The Honourable The Irish Society

Committed to serving the community

Lower Bann Tributaries

The tributary rivers - Agivey, Ballymoney, Clady, Kilrea Beat, Moyola and Ballinderry - of the Lower Bann and Lough Neagh are vital as spawning and nursery rivers (there is very little spawning ground left in the main river itself, following the centuries of dredging and navigation).  These have been much enhanced during the last decades thanks to the tireless efforts of local angling clubs, several of which operate hatcheries to augment wild salmon, trout and dollaghan stocks, together with government and EU funding and assistance from fishery owners such as The Honourable The Irish Society.

All the tributaries provide excellent game fishing at very reasonable prices, especially on the back of a flood and later on in the season (August-October).  Local knowledge is useful, and guides can be arranged for the visitor.  More details about each tributary are set out below.

Moyola River

The Moyola River runs through some of the most beautiful countryside in Northern Ireland, flowing 27 miles from the Sperrin Mountains to Lough Neagh, close to the village of Toome where the Lower Bann emerges from the Lough.  It is here that the returning adult salmon join the native dollaghan (large brown trout which migrate to Lough Neagh, before returning to their native rivers to spawn) on their journey upstream.  Wild brown trout are also found in abundance.

For nearly all of its length the Moyola flows at suitable speed over gravel into pools, making it excellent fly fishing water.  The river is managed and enhanced by the Moyola Angling Association, which has also invested in a hatchery.  Eight visitor rods are available daily, through Fishpal.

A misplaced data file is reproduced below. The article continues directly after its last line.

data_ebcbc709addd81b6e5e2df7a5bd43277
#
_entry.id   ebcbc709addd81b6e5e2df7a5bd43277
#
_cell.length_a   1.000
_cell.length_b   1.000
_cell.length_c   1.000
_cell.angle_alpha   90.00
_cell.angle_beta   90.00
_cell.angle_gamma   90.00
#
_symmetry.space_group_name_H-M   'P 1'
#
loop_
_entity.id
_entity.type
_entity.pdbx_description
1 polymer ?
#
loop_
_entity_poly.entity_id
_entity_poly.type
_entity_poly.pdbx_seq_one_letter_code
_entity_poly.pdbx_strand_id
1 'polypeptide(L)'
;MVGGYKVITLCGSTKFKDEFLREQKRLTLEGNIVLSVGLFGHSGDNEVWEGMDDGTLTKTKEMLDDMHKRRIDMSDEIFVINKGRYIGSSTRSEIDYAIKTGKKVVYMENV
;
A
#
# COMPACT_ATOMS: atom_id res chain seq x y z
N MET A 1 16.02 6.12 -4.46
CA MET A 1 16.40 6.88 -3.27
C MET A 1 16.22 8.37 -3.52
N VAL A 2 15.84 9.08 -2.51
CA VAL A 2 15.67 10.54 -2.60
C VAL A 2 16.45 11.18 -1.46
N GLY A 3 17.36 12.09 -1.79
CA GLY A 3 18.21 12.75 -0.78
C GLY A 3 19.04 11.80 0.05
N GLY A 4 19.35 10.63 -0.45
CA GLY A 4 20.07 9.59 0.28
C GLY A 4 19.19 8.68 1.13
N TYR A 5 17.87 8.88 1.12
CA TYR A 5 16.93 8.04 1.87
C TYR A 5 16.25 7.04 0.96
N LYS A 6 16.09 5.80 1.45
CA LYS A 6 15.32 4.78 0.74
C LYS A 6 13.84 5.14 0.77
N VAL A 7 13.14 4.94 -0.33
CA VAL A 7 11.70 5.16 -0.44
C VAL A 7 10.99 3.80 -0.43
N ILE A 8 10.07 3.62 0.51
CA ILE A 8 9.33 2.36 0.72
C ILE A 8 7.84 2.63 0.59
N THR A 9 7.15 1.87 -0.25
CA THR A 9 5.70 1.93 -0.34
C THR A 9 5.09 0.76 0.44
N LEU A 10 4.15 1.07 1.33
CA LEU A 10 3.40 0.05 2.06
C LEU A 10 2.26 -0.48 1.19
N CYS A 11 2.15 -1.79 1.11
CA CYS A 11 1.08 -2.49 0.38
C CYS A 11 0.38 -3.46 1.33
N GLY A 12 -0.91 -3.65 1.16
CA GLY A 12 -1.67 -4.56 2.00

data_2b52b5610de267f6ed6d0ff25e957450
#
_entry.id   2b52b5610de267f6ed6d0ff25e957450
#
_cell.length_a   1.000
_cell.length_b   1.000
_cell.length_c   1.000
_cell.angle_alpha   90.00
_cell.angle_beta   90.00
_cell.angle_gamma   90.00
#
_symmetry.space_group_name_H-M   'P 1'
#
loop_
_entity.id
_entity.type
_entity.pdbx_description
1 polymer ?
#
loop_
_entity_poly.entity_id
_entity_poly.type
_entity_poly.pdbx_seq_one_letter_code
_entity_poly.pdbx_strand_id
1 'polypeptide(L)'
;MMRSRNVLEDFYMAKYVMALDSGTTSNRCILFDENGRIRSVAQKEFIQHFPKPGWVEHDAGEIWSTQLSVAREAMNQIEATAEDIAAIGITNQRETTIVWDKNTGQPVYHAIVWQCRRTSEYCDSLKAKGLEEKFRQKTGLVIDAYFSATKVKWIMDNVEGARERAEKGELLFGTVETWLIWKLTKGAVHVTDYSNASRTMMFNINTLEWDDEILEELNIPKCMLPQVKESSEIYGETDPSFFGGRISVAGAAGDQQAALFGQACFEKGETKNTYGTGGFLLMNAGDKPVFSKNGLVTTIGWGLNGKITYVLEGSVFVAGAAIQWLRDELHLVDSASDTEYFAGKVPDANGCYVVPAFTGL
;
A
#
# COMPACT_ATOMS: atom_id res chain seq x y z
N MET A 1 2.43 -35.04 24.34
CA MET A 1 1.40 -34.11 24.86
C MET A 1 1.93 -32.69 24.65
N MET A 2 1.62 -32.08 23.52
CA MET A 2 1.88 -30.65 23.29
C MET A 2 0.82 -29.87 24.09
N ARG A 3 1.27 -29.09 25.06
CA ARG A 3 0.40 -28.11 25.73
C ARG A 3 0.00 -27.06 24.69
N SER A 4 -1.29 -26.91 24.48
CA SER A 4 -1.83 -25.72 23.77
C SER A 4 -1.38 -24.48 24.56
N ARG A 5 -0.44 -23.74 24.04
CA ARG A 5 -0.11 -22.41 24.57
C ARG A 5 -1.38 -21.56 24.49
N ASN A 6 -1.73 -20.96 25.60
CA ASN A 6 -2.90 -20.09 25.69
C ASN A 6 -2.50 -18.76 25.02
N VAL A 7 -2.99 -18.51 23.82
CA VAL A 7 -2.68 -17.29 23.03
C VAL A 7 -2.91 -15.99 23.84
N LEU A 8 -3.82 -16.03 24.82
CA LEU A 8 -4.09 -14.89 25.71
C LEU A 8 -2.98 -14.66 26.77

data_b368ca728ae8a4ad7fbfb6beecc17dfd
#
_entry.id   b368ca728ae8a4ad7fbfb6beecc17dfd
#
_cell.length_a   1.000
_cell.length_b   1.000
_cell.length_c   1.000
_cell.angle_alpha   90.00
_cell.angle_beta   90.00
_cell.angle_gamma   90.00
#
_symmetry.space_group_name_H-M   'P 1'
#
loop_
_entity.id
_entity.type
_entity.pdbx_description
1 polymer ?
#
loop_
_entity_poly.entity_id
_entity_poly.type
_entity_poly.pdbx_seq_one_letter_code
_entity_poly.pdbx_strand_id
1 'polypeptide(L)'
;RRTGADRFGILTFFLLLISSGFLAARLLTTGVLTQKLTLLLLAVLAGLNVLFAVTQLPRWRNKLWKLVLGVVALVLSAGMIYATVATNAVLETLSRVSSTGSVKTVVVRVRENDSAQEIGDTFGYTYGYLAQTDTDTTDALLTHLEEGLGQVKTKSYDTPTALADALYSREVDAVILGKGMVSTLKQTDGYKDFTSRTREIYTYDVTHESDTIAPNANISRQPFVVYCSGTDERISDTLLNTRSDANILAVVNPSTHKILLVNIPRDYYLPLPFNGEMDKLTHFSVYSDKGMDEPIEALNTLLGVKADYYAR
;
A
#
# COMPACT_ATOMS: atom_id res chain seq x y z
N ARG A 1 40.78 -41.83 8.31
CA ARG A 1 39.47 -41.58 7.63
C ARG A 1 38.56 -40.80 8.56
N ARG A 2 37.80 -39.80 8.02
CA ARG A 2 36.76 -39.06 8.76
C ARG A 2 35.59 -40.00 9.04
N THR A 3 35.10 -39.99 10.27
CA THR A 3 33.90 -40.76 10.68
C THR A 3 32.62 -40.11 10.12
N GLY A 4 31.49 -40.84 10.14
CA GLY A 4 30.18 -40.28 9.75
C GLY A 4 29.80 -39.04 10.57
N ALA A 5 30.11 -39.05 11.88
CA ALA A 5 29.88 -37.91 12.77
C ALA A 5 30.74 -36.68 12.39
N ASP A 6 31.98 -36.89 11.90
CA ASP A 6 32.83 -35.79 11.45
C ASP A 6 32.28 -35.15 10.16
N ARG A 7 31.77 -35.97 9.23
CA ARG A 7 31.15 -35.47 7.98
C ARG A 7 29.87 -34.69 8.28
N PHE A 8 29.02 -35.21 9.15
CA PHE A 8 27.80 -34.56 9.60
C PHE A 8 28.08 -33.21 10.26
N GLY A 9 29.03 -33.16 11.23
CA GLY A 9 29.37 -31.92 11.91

Agivey River

The Agivey river runs north east off the Sperrin Mountains into the Lower Bann near Ballymoney and is probably one of the best medium sized salmon and grilse rivers in Ireland - a fact largely due to the extensive management and enhancement of the river by the Agivey Anglers Association over past decades, which has resulted in the formation of some ideal habitat and angling stretches.  The Association has also tried to boost salmon numbers through the use of its own hatchery, which releases many thousands of juvenile fish each year.  Salmon start to run the river from May onwards, and numbers peak towards the end of August, depending, of course, on water flows.  September can also be productive month.  In addition to salmon, the river and particularly its tributary the Wee Agivey also hold an excellent head of resident brown trout which will give an angler exciting dry fly sport throughout the season.

Eight visitor rods are available daily, through Fishpal.

Macosquin (Rhee) River

The Macosquin River is a small 3-5m wide river which flows into the Lower Bann close to Coleraine.  The main quarry in this river is brown trout, of which there is an abundance.  However, the river also yields an occasional sea trout and salmon in the autumn.  The river has a defined pool and riffle system and there is plenty of good sport to be had, convenient to Coleraine and the Causeway Coast tourist area.  Angling is restricted to fly fishing only and the river is under the control of the Coleraine Anglers Association, which has undertaken considerable enhancement in the past few years.

Eight visitor rods are available daily, through Fishpal.

Clady River